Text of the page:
Sy Montgomery: Encounters with Fierce Beauty

Sy Montgomery: Encounters with Fierce Beauty


On a day in May, I arrive at Fiddleheads Café in Hancock, New Hampshire, to meet with naturalist Sy Montgomery and talk about her book, The Hawk’s Way: Encounters with Fierce Beauty. There is a gentle rain falling, and we are meeting on the porch at the café in the village named for John Hancock, an original signer of the Declaration of Independence. We are joined for the chat by her constant companion border collie, Thurber.

Sy Montgomery is a naturalist and author of thirty-one books of non-fiction for adults and children. She has traveled the world to explore her love of animals, birds, reptiles, fish, and insects. A page on her website shows her ease with sitting by a cheetah, conversing with a kakapo, quietly communing with a giant pacific octopus, and smiling at a pinktoe tarantula as it crawls on her shoulder.

She is easy to be with. Her language is referenced with faith and a heartfelt commitment to helping wildlife she has read about as a child and grown to be an advocate for their betterment that coincides with our own.

Book cover.

We start by talking about recording the interview and how I will check my recorder to see that it is recording correctly. Sy understood this being a journalist and told the story of an orangutan stealing her tape of interviews. 

I had an orangutan eat my tape once. I couldn’t believe it when this was happening the orangutan was up in the tree. They hung around camp because they had been raised there. They would take your pills; they take your toothpaste. She grabbed my interviews, stuffed them in her mouth, and started chewing on them. And I was below asking please give them back. But it just amused the orangutan more.

What is Sy short for?

It’s Sy. It was going to be Saberhawk which would have been a great name. My father wanted to name me Saberhawk because that was the maneuver he was on post-World War II. I was born in Frankfurt, Germany, and he was away when I was born. He would have liked the hawk name. There was a hawk I met at Nancy’s house named Sabertaché, which is named after a military accouterment. 

Let’s start with the hummingbirds and your book, The Hummingbirds’ Gift. This is a story of resurrection. I wanted you to start by telling me about Zuni and Maya, these amazing little babies that you rescued. 

Never seen such pathetic vulnerable tiny, fragile beings as these two. They were so little you couldn’t tell they were hummingbirds because they hadn’t grown their long beaks. They could not fly. Their plumage wasn’t there. They just look like little bubbles. Your heart goes out to them. Nothing could be more helpless. And to think that you have a hand in taking these helpless little birds and restoring them to be the kings of the sky. It was a great opportunity for me. I am so grateful to Brenda [Sherburne] for letting me assist her. She is the rehabber. And she has rehabbed dozens and dozens of these little birds. Generally, she can save orphans. It’s much more difficult to save an injured adult. But you can do that too.

What is a naturalist?

It’s one of those words that you can call yourself a naturalist if you like nature. It’s somebody who studies nature, a scholar of nature. It sounds so official. But I am a scholar of nature. I’m not saying a great one. But I do study. It’s just about observation. I read everything, and I’d watch all the nature specials. What I love more than anything else is being outside in nature or anywhere with this guy. (Sy refers to Thurber, her border collie companion.) One of the great things about being with an animal of any kind is not only do you get to watch them, but you get the benefit of their senses that tip you off on other things that are going on that our relatively dull senses will miss. His hearing is so much better than mine. And even with one eye, he has pretty good eyesight, and his sense of smell is exquisite. He’s always pointing things out to me that I missed.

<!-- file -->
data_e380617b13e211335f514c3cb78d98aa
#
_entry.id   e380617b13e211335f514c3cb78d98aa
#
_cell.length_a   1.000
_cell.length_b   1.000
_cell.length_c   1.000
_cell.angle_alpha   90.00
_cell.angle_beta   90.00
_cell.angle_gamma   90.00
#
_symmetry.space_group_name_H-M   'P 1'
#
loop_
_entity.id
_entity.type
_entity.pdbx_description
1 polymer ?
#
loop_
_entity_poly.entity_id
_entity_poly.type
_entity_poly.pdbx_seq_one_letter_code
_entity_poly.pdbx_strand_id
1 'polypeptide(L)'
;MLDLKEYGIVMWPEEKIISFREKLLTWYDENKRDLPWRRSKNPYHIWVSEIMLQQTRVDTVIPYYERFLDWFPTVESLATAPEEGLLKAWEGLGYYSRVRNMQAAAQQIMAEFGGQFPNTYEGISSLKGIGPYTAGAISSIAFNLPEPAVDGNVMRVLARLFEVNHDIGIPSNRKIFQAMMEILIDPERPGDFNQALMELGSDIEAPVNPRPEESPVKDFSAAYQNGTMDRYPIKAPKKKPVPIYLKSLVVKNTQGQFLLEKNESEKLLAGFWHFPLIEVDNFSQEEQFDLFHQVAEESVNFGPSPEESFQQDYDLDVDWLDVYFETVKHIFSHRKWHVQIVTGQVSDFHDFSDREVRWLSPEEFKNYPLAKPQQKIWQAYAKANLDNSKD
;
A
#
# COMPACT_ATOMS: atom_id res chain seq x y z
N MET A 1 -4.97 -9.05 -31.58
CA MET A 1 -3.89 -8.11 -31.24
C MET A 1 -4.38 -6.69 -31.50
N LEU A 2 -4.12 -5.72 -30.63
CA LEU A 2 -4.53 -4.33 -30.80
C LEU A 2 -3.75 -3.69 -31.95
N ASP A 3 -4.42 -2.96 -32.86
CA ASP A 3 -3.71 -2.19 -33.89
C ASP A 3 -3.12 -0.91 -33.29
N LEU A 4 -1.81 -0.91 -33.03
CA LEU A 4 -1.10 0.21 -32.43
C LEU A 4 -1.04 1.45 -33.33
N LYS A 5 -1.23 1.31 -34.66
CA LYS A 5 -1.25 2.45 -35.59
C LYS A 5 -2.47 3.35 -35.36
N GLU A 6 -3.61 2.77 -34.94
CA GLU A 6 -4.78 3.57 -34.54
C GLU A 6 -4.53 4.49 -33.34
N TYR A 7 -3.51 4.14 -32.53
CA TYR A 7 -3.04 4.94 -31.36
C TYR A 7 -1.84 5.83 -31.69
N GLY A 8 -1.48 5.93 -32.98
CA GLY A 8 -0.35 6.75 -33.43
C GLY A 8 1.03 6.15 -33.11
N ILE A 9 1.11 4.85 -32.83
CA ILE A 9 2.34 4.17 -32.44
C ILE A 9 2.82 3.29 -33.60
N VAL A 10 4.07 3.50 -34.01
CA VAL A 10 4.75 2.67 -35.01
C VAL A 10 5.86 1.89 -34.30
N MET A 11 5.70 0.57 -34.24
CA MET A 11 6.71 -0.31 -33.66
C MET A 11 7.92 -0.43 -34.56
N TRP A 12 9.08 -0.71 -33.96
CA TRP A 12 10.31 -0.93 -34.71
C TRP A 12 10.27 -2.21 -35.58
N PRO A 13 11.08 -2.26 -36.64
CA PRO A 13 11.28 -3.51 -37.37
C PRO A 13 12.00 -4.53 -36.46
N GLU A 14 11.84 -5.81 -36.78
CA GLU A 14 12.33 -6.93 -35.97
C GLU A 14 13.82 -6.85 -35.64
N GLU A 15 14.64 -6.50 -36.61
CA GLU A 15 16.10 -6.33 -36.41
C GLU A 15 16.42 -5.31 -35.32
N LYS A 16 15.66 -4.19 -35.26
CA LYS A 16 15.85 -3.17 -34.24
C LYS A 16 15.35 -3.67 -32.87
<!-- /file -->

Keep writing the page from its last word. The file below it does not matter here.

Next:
You write that they are the lightest birds in the sky and, for their size, the fastest. How can that little bird be all of that?

It floors me. Their superpowers are because of their fragility. Because they are made of air, that’s how they do all these things. We often don’t realize that it’s not just the muscles in our arms and legs that let us run a marathon. But it’s our hearts. These guys are just full of lungs. They have enormous lungs. Plus, they have air sacs and there are nine air sacs. 

How can any bird migrate thousands of miles?

I think it’s amazing they’re not all killed. Absent are cars—absent global warming. Absent our cats, our pets, unfortunately, kill huge numbers of birds, including hummingbirds. Absent are pesticides. Just the wind, the cold, the distance, and the predators and fighting with each other, it’s a wonder any of them ever make it.

That’s one of those ordinary miracles that should just have us walking around gobsmacked that we get to be in this world with hummingbirds that do this. They are so beautiful just to look at them. All they would have to do is be beautiful, and we’d be awed. All they would have to do is be able to hover, and we’d be amazed. But they do all of this and this massive long-distance migration.

Why do they go to Mexico?

They go for food. They can’t handle the cold, or they get torpid. Torpor is a state where you’re so cold you cannot move. Even though you know you are supposed to move and will die if you don’t move, you just can’t. If you’ve ever had your hands in icy water for a very long time and tried to unclench them or come in from a snowstorm, you can’t move your feet. Imagine your whole body like that. They literally cannot move. So, they have to get away.